What are Return Receipt (RRs) and When to Use Them
This morning I had an email from a business guy asking how and when one should use Return Receipts (RR). His inquiry was due to one of his associates making this request with every email they sent.
Why do Return Receipts even exist?
I think this feature is useless because it can be easily declined. Return receipts are a way of knowing that an email has been opened on the recipient’s computer.
It does not, however, mean the opened email has been read. While your confirmation may indicate that the email was “read,” there is no way to guarantee that an email has been read.
Return receipts may be helpful in select and rare business communications. For example, one individual wants to confirm that the recipient has received a vital communication.
However, the problem with Return Receipts is some misuse of them. For example, on non-critical, not time sensitive emails to “know” the email was received. Don’t be surprised if contacts may become annoyed at this request, feeling intrusive or a form of babysitting.
Situations where I can see using an RR are the sending time-sensitive or legal communications. In critical cases such as this, communication is key.
You explain in advance to the other side that you are going to request an RR to confirm their receipt due to the importance of the communication. Then nicely ask that they accept your RR to confirm they did receive your email.
When Return Receipts become annoying…
As we know, there is no expectation of privacy in the work environment. If a supervisor wants to confirm you have received a specific email (of course not every email), acknowledge your receipt and go about your business. If you feel there are other reasons behind these requests, contact them to have a sit-down to discuss your concerns.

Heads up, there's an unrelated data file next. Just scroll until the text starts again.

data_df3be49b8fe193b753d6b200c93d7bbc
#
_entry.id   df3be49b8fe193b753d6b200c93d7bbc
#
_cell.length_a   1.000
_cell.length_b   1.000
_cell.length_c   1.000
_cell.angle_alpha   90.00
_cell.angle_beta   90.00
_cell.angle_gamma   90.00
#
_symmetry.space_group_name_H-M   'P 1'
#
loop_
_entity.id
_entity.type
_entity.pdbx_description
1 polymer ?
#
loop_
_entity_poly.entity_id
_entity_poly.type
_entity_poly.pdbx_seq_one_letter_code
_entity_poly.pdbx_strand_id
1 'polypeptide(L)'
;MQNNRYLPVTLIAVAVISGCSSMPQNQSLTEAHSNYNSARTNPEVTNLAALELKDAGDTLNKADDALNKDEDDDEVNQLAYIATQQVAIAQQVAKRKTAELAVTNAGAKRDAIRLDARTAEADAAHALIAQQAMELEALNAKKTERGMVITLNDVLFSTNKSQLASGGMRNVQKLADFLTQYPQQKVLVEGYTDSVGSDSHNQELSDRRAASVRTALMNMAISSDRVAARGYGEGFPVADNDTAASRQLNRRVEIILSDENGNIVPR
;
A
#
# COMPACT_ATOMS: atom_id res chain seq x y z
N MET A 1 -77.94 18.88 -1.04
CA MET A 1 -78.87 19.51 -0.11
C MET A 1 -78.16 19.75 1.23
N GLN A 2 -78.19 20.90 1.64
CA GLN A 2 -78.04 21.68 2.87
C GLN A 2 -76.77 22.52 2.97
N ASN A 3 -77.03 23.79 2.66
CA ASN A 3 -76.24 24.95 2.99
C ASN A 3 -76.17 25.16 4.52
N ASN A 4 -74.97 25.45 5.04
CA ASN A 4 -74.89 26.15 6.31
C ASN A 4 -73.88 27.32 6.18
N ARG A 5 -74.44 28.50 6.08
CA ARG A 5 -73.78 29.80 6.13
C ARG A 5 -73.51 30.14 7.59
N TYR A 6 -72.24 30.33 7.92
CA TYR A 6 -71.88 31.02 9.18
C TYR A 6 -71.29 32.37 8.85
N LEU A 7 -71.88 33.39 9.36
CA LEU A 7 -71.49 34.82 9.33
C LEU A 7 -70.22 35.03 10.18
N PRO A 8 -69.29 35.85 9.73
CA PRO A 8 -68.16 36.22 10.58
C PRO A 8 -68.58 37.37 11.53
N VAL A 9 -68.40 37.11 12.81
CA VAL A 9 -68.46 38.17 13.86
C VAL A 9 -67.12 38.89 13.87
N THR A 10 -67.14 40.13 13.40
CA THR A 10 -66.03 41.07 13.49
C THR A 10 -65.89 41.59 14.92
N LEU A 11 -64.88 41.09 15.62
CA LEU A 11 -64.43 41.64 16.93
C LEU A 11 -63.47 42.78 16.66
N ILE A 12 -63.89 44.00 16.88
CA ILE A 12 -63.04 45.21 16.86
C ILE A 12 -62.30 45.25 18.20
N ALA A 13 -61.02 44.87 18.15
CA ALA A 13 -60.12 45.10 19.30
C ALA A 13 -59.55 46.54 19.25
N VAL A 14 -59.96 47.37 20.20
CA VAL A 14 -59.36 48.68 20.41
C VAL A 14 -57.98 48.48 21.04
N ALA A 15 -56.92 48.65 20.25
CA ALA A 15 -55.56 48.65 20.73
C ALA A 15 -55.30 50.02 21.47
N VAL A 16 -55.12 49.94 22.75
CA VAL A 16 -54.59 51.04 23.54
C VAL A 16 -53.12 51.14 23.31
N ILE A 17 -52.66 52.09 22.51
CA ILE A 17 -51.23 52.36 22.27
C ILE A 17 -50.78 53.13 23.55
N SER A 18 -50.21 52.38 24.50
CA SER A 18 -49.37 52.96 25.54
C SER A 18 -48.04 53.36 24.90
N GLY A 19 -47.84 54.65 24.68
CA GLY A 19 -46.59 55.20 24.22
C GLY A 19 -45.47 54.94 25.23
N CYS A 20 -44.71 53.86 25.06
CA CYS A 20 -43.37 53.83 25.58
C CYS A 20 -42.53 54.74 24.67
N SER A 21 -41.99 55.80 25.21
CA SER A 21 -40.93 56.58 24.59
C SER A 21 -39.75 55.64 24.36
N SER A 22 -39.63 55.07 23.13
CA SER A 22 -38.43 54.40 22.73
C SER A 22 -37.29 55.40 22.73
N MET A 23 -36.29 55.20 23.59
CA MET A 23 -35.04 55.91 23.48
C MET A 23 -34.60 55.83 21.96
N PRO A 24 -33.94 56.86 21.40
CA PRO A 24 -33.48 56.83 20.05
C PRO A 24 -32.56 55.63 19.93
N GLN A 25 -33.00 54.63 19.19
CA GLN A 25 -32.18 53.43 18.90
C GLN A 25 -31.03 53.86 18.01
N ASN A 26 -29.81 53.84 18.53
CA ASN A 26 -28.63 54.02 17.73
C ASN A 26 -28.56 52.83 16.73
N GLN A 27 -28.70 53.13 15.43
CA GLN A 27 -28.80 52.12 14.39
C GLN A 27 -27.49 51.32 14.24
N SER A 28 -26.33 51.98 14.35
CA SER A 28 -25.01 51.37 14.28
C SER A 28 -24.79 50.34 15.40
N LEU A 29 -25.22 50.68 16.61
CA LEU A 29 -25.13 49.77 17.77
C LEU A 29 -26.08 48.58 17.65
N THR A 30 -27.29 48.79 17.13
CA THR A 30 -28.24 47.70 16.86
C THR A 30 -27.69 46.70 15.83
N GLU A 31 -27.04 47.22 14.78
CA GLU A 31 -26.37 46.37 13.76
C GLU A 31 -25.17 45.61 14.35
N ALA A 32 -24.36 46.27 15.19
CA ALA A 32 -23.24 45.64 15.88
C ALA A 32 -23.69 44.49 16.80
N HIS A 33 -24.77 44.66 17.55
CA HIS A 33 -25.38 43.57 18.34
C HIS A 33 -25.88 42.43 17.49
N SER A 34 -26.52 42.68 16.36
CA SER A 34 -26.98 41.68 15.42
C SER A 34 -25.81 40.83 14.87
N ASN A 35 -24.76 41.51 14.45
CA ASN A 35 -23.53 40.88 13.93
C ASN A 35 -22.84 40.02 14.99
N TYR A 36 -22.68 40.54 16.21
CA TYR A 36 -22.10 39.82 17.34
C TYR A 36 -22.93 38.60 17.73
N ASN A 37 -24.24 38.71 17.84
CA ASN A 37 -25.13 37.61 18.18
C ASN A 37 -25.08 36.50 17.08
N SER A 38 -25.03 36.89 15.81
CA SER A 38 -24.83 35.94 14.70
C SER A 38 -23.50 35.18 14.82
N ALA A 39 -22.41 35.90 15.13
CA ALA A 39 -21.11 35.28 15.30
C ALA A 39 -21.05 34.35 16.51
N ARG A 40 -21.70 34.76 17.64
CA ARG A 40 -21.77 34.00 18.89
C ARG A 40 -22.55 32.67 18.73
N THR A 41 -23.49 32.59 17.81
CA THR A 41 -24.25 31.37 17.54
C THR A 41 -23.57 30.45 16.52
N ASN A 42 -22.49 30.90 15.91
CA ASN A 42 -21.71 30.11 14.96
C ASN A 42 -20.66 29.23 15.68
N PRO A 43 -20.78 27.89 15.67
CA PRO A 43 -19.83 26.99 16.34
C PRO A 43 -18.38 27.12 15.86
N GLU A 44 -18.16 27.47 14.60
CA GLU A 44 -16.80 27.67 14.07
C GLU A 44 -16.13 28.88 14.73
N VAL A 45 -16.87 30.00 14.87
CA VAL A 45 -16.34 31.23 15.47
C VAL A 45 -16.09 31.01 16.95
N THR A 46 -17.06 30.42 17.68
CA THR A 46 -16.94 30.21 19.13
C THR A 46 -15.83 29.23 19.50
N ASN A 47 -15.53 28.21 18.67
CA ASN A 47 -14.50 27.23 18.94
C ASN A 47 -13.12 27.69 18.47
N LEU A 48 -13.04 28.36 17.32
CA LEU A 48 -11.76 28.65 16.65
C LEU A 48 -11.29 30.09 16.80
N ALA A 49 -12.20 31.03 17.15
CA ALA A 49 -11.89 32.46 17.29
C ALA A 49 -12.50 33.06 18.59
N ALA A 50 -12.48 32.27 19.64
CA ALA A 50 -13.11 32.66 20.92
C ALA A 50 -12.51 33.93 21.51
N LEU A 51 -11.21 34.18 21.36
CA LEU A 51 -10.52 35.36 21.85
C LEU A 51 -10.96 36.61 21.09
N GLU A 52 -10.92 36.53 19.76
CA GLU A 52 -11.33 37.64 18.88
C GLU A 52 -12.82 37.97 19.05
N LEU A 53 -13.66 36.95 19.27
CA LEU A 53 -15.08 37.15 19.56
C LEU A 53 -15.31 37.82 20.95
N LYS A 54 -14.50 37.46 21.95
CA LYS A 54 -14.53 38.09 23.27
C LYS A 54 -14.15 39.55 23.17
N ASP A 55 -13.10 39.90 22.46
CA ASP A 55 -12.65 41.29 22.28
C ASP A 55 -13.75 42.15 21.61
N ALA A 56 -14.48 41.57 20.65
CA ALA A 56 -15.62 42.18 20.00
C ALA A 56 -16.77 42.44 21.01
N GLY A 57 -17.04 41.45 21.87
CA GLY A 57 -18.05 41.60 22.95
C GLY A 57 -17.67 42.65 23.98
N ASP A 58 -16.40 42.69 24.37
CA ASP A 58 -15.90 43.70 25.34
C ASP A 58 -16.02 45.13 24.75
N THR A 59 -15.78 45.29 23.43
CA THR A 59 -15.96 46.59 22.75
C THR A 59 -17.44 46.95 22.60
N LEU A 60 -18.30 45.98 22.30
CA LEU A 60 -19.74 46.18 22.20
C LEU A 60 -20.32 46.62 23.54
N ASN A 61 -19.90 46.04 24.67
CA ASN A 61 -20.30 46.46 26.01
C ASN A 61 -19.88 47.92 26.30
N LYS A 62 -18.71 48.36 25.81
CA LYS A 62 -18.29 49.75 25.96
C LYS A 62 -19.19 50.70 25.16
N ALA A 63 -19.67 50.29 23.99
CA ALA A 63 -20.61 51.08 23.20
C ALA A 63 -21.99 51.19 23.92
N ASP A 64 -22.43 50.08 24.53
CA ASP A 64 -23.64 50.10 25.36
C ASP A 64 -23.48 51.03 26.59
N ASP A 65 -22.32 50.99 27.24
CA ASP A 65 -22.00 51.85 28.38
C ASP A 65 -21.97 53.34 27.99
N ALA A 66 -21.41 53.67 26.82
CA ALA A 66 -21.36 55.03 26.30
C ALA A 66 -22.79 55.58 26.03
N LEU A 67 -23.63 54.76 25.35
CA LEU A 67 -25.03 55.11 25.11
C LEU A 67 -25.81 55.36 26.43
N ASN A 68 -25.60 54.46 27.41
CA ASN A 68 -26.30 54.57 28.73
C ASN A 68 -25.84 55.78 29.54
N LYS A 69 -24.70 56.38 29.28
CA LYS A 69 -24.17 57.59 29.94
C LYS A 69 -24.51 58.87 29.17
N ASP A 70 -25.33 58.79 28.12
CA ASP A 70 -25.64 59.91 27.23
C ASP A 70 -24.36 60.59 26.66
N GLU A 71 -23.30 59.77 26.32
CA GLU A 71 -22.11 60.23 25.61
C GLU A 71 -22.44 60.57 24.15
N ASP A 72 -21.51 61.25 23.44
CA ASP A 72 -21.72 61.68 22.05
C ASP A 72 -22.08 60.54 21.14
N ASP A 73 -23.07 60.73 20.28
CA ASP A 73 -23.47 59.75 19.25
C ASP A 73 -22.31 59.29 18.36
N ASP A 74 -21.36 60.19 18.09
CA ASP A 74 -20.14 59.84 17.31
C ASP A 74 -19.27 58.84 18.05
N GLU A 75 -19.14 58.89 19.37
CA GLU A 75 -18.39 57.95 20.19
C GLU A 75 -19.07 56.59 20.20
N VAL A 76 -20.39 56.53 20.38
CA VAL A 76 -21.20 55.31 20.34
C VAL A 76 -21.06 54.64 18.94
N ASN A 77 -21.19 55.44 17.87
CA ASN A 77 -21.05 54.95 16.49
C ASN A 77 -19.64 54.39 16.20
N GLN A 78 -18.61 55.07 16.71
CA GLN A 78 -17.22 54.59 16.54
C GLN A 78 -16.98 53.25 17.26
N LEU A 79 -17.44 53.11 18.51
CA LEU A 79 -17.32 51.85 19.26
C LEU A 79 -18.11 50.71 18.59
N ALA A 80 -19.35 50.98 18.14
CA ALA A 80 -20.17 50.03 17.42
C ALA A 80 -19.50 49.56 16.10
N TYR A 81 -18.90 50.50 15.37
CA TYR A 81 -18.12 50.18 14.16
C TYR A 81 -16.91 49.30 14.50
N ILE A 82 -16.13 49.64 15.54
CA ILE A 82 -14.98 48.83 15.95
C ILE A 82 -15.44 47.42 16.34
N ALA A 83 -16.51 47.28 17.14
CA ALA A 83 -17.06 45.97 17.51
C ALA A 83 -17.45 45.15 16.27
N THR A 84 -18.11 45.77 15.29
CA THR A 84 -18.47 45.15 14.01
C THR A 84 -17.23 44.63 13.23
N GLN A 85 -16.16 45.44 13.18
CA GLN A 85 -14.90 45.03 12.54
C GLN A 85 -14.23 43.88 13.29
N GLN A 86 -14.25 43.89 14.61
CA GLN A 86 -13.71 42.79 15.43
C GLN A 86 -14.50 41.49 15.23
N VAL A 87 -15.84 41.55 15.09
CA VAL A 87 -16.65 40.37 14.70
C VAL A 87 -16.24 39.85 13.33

Now, if a coworker is using RRs for non-critical communications, here again, ask them why. If they cannot provide a valid reason, you are under no obligation to acknowledge your receipt, notwithstanding any company policy to the contrary, of course.
Do you communicate with someone who has this feature for every email? Send them a friendly email with a “Did you know…..” informing them that this is not a feature to be used for every single casual email is the best approach.
Explain that RRs are more for special situations where it is essential (not curious) to know an email has been received. Your patience and explanation will help them better use this feature.
Know that Most RRs will be Ignored
The recipient has the right to determine when/if they want to read an email and reply to it. Therefore, RRs should be reserved for those instances where it is critical to know the email was received/opened. And even then, the recipient is under no obligation to accept your request.
I have RRs turned off completely. This is due to the number of requests without notice from folks I don’t know and for what I deem non-critical.
I oblige when advised in advance on an important matter and understand why the other side requests an RR. However, due to my settings, they would have to ask me to turn acceptance on in advance, or I’ll never know one was requested.
You don’t know if your RR will even be seen. How many other folks have the same settings in place and will never see RR requests?
The Bottom Line for Return Receipts
Use RRs for legal issues and essential company matters where you need to have some proof or “paper trail” that the email was sent and subsequently opened. Ask in advance if it is that important. Simple!